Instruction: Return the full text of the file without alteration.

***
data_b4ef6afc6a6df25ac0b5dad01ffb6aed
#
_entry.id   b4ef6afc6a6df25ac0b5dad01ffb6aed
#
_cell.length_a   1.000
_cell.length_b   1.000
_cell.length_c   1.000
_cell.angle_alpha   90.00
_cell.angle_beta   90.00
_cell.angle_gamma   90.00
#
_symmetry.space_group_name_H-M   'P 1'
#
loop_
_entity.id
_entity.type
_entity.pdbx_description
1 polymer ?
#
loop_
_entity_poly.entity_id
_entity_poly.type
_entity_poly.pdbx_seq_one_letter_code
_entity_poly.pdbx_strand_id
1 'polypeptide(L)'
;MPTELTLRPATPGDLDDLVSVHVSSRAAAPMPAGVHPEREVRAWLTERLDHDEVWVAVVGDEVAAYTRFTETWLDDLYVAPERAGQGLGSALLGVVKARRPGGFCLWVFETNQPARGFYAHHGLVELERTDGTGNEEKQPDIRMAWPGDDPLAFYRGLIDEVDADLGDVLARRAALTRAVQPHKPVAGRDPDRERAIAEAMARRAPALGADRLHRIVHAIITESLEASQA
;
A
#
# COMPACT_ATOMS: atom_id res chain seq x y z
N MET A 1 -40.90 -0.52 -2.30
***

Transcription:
data_b4ef6afc6a6df25ac0b5dad01ffb6aed
#
_entry.id   b4ef6afc6a6df25ac0b5dad01ffb6aed
#
_cell.length_a   1.000
_cell.length_b   1.000
_cell.length_c   1.000
_cell.angle_alpha   90.00
_cell.angle_beta   90.00
_cell.angle_gamma   90.00
#
_symmetry.space_group_name_H-M   'P 1'
#
loop_
_entity.id
_entity.type
_entity.pdbx_description
1 polymer ?
#
loop_
_entity_poly.entity_id
_entity_poly.type
_entity_poly.pdbx_seq_one_letter_code
_entity_poly.pdbx_strand_id
1 'polypeptide(L)'
;MPTELTLRPATPGDLDDLVSVHVSSRAAAPMPAGVHPEREVRAWLTERLDHDEVWVAVVGDEVAAYTRFTETWLDDLYVAPERAGQGLGSALLGVVKARRPGGFCLWVFETNQPARGFYAHHGLVELERTDGTGNEEKQPDIRMAWPGDDPLAFYRGLIDEVDADLGDVLARRAALTRAVQPHKPVAGRDPDRERAIAEAMARRAPALGADRLHRIVHAIITESLEASQA
;
A
#
# COMPACT_ATOMS: atom_id res chain seq x y z
N MET A 1 -40.90 -0.52 -2.30